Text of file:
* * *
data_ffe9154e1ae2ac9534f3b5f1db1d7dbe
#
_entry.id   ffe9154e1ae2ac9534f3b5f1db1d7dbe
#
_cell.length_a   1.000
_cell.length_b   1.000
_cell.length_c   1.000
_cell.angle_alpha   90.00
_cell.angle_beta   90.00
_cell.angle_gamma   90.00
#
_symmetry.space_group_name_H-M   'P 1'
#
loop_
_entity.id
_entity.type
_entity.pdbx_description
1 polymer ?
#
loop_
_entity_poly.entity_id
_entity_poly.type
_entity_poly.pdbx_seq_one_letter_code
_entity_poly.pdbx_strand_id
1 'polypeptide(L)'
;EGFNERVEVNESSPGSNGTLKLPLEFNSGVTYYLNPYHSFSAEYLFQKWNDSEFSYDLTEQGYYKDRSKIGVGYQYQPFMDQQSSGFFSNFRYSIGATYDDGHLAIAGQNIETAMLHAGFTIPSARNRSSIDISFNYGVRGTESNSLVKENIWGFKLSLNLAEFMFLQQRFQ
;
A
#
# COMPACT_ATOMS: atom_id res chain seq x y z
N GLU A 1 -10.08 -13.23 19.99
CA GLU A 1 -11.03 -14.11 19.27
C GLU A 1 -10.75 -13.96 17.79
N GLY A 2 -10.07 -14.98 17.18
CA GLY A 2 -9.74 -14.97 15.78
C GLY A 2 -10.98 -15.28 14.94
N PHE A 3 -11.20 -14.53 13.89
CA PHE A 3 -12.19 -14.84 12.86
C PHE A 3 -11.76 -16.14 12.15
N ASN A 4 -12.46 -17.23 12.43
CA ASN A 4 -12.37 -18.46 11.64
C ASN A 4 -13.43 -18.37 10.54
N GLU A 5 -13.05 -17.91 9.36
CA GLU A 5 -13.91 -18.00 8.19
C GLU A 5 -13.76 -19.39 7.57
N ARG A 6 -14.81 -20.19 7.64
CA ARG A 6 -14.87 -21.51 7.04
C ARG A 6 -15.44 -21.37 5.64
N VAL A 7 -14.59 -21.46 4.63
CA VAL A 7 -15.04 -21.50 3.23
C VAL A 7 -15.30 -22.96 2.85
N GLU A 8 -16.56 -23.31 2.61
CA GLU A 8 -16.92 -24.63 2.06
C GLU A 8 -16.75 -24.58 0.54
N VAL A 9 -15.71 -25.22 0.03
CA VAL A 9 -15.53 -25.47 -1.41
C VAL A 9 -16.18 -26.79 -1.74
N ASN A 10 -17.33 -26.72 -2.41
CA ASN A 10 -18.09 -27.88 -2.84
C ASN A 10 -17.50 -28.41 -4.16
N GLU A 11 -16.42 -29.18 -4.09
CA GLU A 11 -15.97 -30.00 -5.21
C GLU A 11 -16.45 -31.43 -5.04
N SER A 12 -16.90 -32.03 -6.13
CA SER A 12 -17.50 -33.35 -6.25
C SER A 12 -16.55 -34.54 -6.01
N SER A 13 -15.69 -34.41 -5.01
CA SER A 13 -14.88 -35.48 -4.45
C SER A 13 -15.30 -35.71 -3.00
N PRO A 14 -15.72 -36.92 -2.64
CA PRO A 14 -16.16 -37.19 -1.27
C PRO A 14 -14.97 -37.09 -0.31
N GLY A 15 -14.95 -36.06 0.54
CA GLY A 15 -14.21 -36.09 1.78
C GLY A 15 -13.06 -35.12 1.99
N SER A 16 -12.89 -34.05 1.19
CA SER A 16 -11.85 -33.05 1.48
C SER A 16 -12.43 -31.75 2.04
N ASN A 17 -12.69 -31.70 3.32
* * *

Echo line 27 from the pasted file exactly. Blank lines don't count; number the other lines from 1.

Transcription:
;